Mahler’s Ninth Symphony was subject to some accidental accompaniment Tuesday at Lincoln Center, when a ringing cell phone halted the entire performance (the ring tone was the especially-annoying “Marimba”). Conductor Alan Gilbert stopped the New York Philharmonic until the phone was silenced, and in doing so, started a national debate about cell phone etiquette in performances.
When the phone rang during Tuesday night’s performance, audience members and Gilbert tried to ignore it. As the ring persisted, and the audience grew restless, Gilbert stopped the orchestra. “We’ll wait,” he told the audience, according to blogger Max Kinchen’s account. When the ring continued, audience members began to shout from the balconies, calling for the offender to be thrown out. Gilbert was, and is still commended for stopping the show.
The audience member was pilloried, but the New York Times offers the patron’s side of the story: He had just gotten a new iPhone, and had indeed turned it off, but was unaware that he had set an alarm, and was additionally unaware that alarms could ring when the phone was switched off. “Seems like we now have to worry about ‘smart’ phones that are also wicked, fooling us into thinking we have control, when, all along, they can overrule our wishes,” wrote Tim Smith of the Baltimore Sun.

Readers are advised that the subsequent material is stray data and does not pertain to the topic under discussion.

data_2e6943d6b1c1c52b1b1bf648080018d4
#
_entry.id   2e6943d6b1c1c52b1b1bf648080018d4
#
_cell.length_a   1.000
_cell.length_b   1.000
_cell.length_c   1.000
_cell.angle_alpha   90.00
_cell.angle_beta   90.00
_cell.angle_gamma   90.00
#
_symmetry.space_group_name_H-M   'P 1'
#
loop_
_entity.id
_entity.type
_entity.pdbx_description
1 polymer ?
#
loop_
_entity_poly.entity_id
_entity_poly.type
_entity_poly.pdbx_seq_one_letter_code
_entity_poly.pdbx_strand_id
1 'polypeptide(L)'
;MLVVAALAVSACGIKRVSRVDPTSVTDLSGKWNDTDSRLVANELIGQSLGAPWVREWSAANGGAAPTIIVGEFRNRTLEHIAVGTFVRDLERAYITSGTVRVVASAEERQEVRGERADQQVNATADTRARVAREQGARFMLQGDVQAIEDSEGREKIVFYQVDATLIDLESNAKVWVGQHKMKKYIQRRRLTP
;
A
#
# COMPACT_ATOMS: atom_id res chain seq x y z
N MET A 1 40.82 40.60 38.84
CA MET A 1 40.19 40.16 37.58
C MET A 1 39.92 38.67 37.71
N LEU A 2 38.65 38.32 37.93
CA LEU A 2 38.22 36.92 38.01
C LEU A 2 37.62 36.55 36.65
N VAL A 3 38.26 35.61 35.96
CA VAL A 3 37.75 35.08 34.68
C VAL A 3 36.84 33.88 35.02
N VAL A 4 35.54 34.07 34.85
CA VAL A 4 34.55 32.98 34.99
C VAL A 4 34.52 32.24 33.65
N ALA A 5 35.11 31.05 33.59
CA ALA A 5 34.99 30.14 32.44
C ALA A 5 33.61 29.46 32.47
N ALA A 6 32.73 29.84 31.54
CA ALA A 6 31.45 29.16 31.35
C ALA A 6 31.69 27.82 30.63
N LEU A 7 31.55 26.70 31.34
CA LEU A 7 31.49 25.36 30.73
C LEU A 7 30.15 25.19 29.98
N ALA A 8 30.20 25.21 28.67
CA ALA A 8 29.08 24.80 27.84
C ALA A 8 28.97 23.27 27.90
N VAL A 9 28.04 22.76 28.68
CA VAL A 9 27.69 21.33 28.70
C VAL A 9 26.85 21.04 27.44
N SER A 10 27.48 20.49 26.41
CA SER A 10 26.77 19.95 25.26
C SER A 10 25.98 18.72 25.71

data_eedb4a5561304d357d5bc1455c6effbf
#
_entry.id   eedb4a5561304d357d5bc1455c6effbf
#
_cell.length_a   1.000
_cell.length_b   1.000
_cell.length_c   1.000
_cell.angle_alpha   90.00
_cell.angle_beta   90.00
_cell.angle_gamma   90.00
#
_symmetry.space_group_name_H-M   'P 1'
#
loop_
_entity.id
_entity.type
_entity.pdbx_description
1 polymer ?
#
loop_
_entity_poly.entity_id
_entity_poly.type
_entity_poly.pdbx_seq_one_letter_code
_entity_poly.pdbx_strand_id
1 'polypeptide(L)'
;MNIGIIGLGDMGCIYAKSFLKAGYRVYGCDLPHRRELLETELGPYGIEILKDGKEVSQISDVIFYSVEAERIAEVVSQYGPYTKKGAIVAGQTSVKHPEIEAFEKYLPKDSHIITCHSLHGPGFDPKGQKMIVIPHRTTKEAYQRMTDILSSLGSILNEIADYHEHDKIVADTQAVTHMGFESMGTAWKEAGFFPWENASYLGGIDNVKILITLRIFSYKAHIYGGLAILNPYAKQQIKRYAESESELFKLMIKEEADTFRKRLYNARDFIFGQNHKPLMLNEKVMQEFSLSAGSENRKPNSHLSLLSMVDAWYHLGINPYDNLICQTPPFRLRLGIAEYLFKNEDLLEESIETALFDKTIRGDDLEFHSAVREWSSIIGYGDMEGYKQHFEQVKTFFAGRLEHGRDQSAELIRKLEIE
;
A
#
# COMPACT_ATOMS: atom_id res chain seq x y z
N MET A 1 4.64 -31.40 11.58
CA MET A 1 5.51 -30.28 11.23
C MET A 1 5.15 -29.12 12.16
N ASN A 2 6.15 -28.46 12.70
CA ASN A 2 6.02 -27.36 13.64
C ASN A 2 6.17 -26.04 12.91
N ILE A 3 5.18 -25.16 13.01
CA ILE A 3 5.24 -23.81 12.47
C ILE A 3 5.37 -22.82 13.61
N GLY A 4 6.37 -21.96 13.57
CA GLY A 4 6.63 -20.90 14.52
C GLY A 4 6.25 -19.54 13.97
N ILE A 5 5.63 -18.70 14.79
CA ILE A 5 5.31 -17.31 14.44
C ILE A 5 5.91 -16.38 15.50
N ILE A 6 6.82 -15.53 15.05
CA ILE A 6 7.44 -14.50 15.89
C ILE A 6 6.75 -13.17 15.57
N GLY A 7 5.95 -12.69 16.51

For the future sake of conductor sanity, here’s a quick refresher on cell-phone etiquette:
• When the lights go down, your phone goes on vibrate — at least. Turning it all the way off is better, but won’t necessarily save you the embarrassment of Tuesday night unless you also check to make sure that no alarms are set.
• No texting or tweeting, either. Unless your theater offers tweet seats, that is. But otherwise, texting during a performance is rude because the light from the phone is distracting to your neighbors and to the performers — yes, they can see it from the stage.
• If your phone makes a noise, silence it immediately. Some people are so embarrassed about a ringing cell phone that they let it ring until it goes to voicemail — that way, they have deniability, saving them the humiliation of everyone knowing they were the jerk who left their phone on.
• If that call really is an emergency, silence your phone and leave the theater before you take it. Do not, under any circumstances, answer a call during a performance.
Want to know how it could have sounded, had Gilbert not stopped the performance? YouTube user hanshorseback offers a helpful demonstration: